I’m sitting in a café on Sukhumvit Road in Bangkok, having taken the train down from Chiang Mai a few days ago. My last day was more relaxed than I’d feared it would be – drop the last of the donations at the charity shop (somewhere out there is a refugee child drowning in the ginormous only-one-left-when-I-got-to-the-stack VSO shirt I used to sleep in during the winters); go for a last massage at the place next to the Sunday market; have one more bowl of khao soi, my favourite Northern Thai dish (TWO KINDS OF NOODLES!); and gratefully accept a lift from my landlord to the train station. I watched the sun slipping behind the mountains, turning everything – highway, roadside shrines, rice paddies, houses, motorbikes streaking home – pink and gold, until we headed into the jungle and the light dimmed. I am going to miss that town so much.
It’s a weird feeling. I know I’m ready to move on – more than ready. If you offered me another six months in Chiang Mai, I wouldn’t take it. There’s new and exciting work to be done when it comes to Burma’s (potential) transition to democracy, but most of it’s not going to be done from the Thai border, and a lot of it can’t – and shouldn’t – be done by foreigners. And one by one, the friends I’ve made here have mostly trickled away, both the farangs and the Burma folks. There will only be one VSO volunteer in Chiang Mai after I leave (poor woman), and she’s following me in a couple of months. It’s time.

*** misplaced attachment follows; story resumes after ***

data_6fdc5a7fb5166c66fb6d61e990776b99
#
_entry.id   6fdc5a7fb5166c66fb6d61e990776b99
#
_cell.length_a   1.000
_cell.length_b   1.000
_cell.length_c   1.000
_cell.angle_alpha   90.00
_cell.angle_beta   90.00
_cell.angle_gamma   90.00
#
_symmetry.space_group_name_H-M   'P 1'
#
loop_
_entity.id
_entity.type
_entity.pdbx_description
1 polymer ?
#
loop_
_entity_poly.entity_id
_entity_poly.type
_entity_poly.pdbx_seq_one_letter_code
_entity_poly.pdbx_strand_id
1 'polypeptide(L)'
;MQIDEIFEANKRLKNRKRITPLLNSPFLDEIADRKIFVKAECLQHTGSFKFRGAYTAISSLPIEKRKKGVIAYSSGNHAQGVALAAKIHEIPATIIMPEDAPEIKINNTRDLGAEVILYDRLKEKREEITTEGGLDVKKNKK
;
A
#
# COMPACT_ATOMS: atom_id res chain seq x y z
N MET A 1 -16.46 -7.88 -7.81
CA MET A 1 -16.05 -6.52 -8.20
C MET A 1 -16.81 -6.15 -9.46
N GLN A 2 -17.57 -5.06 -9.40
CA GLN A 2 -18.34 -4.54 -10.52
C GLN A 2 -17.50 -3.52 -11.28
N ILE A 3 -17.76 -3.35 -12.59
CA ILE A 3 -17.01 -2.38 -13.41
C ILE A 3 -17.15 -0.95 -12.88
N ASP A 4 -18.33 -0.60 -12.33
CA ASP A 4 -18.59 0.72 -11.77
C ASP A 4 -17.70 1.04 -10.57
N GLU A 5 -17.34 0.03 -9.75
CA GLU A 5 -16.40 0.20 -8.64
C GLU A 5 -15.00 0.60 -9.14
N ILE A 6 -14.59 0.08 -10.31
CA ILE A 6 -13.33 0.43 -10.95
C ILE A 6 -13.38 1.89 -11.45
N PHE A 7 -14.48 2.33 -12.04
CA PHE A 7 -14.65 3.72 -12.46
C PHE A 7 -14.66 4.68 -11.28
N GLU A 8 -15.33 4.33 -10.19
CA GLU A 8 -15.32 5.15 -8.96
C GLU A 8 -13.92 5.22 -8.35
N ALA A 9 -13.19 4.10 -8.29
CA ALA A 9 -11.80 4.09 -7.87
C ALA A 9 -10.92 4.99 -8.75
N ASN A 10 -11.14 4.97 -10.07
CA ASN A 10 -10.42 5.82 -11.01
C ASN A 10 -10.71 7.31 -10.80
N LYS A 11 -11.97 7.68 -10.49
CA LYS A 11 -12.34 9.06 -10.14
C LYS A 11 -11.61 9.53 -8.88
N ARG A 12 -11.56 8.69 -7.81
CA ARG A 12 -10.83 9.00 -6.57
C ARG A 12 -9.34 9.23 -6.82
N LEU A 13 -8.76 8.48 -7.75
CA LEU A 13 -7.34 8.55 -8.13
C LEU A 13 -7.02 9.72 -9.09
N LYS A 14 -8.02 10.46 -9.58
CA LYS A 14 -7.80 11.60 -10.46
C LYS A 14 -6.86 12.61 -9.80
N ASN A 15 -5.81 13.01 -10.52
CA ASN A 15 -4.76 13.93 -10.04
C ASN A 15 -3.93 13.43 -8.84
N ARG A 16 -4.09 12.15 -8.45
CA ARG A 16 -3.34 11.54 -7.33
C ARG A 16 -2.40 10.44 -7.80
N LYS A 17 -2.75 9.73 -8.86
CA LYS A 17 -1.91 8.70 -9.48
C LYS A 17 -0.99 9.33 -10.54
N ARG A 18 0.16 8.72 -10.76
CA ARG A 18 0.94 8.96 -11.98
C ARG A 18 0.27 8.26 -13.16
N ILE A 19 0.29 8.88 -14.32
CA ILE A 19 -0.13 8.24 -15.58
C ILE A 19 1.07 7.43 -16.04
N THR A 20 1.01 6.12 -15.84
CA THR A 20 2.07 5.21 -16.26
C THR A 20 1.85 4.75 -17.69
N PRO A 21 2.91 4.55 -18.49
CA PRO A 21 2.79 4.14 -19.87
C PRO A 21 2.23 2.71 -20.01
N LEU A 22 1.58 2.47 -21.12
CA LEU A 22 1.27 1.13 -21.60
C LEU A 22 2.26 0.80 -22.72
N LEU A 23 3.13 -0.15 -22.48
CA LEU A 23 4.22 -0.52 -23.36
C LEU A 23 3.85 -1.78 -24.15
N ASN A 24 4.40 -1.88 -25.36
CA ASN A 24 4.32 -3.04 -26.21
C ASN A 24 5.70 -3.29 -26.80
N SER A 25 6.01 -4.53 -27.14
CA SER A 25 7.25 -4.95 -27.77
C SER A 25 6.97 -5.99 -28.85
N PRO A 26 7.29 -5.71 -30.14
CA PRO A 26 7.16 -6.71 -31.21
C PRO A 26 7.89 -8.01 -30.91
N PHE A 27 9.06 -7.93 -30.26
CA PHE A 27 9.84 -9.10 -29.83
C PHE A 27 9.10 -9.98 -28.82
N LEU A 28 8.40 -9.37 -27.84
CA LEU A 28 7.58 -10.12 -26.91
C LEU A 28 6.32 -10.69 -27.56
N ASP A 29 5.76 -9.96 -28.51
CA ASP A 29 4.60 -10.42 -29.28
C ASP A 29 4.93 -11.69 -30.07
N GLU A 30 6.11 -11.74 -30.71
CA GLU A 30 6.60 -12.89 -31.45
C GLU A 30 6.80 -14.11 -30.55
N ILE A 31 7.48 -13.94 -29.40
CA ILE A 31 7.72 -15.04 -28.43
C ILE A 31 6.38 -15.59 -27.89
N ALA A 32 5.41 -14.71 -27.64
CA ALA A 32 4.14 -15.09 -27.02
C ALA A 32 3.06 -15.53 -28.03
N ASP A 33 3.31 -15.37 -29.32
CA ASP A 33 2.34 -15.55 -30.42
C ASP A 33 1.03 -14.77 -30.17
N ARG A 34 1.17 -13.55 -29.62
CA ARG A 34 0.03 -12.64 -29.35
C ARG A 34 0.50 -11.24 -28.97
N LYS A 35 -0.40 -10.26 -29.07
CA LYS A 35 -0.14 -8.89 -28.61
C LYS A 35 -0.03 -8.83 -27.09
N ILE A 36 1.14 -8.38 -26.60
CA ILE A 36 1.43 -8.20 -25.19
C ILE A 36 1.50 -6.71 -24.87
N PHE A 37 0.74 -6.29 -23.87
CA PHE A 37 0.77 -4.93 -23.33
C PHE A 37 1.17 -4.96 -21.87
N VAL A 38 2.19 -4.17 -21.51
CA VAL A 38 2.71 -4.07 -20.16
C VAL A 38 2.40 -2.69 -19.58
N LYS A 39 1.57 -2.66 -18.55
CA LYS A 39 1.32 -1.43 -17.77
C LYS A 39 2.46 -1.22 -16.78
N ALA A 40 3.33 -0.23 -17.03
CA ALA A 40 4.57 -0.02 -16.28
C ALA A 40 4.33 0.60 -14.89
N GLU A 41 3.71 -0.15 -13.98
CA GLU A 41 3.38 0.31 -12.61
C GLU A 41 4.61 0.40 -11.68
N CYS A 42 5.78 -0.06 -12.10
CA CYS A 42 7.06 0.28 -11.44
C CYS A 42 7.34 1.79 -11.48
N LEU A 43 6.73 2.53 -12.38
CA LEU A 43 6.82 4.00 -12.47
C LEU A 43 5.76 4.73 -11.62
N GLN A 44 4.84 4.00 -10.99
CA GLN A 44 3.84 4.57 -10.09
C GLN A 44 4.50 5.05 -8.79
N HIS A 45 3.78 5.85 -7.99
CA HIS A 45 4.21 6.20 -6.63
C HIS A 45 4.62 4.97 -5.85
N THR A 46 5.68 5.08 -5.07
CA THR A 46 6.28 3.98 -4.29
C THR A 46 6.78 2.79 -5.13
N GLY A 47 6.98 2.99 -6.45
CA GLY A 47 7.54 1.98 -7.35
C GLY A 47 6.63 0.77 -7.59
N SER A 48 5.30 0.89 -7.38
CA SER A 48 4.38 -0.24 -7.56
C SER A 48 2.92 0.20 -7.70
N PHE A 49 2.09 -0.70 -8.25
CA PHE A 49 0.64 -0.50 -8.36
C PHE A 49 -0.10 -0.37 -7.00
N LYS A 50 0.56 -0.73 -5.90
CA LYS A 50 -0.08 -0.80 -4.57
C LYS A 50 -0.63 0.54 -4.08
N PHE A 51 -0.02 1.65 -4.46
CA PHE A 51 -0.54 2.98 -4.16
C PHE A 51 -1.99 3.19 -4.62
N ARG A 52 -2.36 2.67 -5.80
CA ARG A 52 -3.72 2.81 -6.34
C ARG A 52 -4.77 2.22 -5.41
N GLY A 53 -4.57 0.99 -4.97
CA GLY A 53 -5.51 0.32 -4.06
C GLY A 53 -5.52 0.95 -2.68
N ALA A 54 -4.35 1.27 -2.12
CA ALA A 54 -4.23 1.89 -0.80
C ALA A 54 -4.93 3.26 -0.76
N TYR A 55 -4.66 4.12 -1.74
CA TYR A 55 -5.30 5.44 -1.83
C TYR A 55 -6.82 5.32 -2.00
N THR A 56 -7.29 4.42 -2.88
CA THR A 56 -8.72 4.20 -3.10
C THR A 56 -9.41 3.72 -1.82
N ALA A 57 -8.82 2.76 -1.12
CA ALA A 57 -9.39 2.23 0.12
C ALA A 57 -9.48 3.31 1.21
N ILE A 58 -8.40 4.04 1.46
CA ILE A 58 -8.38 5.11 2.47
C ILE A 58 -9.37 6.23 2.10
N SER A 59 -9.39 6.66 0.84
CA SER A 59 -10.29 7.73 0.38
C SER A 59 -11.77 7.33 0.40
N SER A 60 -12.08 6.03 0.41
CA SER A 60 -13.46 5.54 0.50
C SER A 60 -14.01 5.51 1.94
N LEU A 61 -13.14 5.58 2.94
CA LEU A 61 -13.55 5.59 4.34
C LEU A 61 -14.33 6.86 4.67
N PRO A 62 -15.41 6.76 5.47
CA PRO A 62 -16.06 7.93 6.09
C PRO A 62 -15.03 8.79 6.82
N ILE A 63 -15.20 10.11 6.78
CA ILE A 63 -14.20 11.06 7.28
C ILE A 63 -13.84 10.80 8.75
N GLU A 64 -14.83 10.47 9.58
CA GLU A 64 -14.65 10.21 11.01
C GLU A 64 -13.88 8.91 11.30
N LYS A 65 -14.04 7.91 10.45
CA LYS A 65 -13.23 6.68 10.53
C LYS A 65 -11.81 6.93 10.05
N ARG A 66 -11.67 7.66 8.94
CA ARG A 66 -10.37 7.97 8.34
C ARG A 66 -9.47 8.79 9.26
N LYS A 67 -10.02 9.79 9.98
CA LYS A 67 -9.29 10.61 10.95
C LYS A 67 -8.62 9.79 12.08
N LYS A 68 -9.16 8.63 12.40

But I will miss it, and a lot of what I’ll miss will be the specific, sensual things: tastes, smells, the particular red of the sun as it sinks behind Doi Suthep. And it’s not that these are all better sensations than those in London. For every plate of fried noodles or red curry, every faceful of jasmine fragrance or languid breeze over the water at the reservoir, there’s a lungful of mixed car exhaust and paddy field smoke; a whiff of the moat water in summer; a bite of oh-God-that-isn’t-frosting; a night so hot and airless that trying to sleep has me almost in tears. It’s strange, but loving a place doesn’t necessarily untangle the good from the bad. In some ways, I’ll miss choking on tuktuk fumes as I speed down the highway past tire warehouses as much as I’ll miss incense and jasmine. Maybe more.
It’s been a curiously vivid period in my life, and, I think, an important one. I learned a hell of a lot in these past few years. Not all of my lessons were the ones I expected, either. I learned how to communicate in simple words, or none at all, when the language gap is too wide – tough for someone whose instinct tends to be to throw more words at any given problem. I learned several dozen ways to keep ants out of a computer. I learned that I can ride a motorcycle, and trust me, no one was more shocked than I was (except possibly my pre-departure driving instructor in London, who’d informed me that I would never be able to get it). I learned that politeness can be a particularly nasty weapon, but one that’s double-edged. I learned that a completely nomadic existence, as some NGO workers have, doesn’t suit me much better than a completely fixed one, and I’m happiest somewhere in between. I learned that adventure is doing what scares you, personally, and everyone’s will look different.